The content of every school subject should be reviewed to ensure it contributes to "a curriculum for life" not "a curriculum for death", according to Britain's only professor of religious education.
Professor John Hull of Birmingham University called last week for a new spirituality in teaching and condemned the values of the "money culture" in education and other spheres.
His address to a conference in Edinburgh run by the Christian Education Movement suggested that "spiritual education is only achieved when young people are inspired to live for others".
Professor Hull went on to criticise the encouragement given by the Government to regard other nations as "our natural competitors". The result was that people lost the vision of one humanity. That, he said, represented a curriculum for death.
If, however, spirituality inspired solidarity and a culture of giving and sharing, that was a curriculum for life. Schools should ask whether they were offering "geography or maths for life or death".
This attracted some sceptical comment, particularly from Fred Forrester, depute general secretary of the Educational Institute of Scotland. But Professor Hull defended his analysis and said it simply required teachers to ask what the outcomes of each part of the curriculum should be.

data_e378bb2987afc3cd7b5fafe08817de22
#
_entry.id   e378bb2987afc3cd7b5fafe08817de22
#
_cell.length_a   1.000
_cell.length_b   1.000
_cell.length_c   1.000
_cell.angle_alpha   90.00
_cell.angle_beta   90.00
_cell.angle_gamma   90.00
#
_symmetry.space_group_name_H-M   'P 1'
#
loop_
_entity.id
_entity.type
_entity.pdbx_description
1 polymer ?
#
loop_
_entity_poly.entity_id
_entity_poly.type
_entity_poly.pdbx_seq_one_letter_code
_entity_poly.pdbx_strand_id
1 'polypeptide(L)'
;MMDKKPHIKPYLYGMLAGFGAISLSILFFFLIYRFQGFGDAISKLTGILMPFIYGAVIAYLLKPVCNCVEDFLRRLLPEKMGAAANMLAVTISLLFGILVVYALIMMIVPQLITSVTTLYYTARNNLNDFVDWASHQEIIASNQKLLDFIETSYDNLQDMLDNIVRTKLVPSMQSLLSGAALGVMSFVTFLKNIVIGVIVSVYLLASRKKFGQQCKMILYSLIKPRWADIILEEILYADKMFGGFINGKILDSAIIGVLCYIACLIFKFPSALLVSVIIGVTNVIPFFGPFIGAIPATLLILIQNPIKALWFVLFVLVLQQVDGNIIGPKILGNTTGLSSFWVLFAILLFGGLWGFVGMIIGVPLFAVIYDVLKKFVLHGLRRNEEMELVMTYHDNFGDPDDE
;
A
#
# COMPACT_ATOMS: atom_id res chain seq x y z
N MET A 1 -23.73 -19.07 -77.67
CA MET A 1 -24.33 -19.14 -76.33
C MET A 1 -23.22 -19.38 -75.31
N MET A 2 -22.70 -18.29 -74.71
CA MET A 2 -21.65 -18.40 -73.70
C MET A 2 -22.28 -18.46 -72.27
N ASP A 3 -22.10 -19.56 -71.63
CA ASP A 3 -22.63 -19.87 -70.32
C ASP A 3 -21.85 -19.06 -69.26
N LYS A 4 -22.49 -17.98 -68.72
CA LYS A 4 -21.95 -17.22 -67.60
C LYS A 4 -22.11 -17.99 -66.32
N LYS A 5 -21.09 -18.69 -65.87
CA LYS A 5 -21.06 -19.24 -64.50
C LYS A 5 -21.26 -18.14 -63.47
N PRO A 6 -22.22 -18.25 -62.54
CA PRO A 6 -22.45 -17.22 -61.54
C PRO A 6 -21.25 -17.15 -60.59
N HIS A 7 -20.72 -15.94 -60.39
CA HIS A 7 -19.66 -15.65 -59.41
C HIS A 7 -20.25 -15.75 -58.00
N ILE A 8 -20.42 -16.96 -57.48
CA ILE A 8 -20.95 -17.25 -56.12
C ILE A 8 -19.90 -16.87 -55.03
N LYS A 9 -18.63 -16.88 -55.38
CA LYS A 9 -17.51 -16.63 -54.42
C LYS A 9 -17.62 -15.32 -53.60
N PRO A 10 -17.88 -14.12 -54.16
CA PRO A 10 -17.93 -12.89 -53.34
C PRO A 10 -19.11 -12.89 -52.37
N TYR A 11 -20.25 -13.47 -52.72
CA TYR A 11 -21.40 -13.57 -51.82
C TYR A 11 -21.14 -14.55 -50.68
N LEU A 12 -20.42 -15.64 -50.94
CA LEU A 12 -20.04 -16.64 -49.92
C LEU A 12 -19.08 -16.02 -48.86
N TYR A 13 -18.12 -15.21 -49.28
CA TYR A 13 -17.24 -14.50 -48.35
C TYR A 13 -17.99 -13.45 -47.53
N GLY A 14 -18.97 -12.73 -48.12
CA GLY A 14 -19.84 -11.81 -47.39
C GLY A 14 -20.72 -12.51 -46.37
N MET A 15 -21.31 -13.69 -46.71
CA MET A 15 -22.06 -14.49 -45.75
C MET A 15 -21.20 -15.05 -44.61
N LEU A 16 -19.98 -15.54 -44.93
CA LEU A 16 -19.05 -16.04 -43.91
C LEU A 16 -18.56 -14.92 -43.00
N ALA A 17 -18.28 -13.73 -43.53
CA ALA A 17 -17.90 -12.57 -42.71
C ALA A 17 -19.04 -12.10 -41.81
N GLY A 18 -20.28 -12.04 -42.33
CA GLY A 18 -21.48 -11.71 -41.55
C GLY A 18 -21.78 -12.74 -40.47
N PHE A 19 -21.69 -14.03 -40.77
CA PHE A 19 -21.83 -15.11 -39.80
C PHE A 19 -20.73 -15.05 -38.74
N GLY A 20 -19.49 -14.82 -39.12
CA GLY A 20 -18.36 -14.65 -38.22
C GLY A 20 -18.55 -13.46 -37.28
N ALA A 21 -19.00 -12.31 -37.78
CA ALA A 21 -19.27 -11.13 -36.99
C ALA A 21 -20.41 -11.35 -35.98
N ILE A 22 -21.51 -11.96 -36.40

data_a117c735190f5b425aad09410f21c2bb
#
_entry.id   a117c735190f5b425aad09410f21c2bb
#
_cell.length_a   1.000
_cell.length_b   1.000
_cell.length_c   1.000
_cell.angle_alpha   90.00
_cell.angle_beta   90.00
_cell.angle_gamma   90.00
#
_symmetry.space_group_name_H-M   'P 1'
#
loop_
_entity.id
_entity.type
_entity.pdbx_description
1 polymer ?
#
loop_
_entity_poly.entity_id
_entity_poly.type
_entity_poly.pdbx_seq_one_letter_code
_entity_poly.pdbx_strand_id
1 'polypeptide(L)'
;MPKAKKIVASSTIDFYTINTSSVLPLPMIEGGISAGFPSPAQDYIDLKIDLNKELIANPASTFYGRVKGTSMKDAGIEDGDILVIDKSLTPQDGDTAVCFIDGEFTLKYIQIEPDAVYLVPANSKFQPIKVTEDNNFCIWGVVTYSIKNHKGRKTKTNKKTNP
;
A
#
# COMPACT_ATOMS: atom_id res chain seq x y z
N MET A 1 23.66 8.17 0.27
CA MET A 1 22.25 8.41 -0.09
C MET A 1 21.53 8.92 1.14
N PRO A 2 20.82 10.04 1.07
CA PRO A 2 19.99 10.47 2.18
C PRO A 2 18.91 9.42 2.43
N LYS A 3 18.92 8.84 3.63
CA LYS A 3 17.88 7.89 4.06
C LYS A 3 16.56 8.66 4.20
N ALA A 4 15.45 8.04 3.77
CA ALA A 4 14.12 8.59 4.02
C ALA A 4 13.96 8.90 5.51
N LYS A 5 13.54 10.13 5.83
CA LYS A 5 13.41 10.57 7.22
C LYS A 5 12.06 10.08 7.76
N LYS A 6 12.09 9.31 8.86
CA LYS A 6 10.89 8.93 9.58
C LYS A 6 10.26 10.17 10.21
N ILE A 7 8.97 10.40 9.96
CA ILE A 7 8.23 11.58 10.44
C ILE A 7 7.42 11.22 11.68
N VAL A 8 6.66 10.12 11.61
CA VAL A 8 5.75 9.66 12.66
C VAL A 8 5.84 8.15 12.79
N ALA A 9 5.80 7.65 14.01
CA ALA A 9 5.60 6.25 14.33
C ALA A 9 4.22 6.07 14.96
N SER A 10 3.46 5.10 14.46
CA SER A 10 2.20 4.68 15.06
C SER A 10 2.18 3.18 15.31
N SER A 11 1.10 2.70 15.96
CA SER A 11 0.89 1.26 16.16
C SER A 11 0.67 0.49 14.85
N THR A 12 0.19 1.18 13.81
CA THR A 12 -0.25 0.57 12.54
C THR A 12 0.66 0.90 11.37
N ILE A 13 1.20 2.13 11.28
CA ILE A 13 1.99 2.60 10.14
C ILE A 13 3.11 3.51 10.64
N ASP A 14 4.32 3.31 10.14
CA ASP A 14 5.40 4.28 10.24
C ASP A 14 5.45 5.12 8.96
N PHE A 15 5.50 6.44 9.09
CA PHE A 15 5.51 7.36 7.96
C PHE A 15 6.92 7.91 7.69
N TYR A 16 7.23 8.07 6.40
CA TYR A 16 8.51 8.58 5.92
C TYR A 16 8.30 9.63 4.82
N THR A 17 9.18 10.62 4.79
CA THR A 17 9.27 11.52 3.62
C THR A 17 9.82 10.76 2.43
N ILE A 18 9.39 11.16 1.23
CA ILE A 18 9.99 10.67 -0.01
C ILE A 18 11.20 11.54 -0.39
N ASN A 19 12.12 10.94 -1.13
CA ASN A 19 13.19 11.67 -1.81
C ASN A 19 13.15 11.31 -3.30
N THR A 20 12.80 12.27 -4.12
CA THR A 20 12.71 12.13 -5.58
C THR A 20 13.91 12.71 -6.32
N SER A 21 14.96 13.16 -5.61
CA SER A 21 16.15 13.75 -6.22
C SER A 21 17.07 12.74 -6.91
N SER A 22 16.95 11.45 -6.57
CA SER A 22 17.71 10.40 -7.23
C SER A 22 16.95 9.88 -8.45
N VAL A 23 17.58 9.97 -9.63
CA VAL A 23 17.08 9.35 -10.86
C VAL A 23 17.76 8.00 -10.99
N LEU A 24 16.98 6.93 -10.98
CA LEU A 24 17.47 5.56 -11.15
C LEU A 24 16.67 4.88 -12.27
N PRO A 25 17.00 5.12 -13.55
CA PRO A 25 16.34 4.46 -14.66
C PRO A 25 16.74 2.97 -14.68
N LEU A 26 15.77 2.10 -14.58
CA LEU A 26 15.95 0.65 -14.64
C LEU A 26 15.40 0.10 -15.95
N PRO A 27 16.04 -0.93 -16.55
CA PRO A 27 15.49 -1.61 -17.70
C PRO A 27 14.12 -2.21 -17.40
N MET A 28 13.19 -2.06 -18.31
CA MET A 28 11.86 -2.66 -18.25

"Is the curriculum in the conscious or unconscious service of the money god?" he asked.
Professor Hull said resources should be skewed towards the education of poor children, whose numbers had risen from 1.6 million in 1979 to 3.9 million in 1989. Instead, the Government had committed an extra pound;3 million to fund assisted places at private schools which were already "centres of wealth and privilege".
He rejected as "banal and simplistic" recent calls for children to be instructed in the certainties of right and wrong. "Children don't need to be taught the difference between right and wrong," Professor Hull declared. "What they need is to be redeemed from their poverty."
During discussion, the curriculum came in for criticism for being too inflexible to address the issue of values in education. John Christie, director of education in Scottish Borders, believed there was some room in the primary curriculum through "creative interpretation" of the 5-14 guidelines.
Mr Christie was, however, more pessimistic about the situation in secondary schools, where "the curriculum was still compartmentalised and 5-14 had made not a whit of difference".
Margaret Macintosh, of the Scottish Forum for Development Education in Schools, stressed that the curriculum was not just a matter of subjects. "If teachers believe strongly enough in something and are brave enough to demand it, space can be found."
Mrs Macintosh underlined the importance of encouraging children to protest about injustice and unfairness. "We have not been very good at that in Scotland," she commented.
Ronald Beasley, the CEM's associate secretary, declared: "We will be looking for allies to help us find a way round the dilemmas."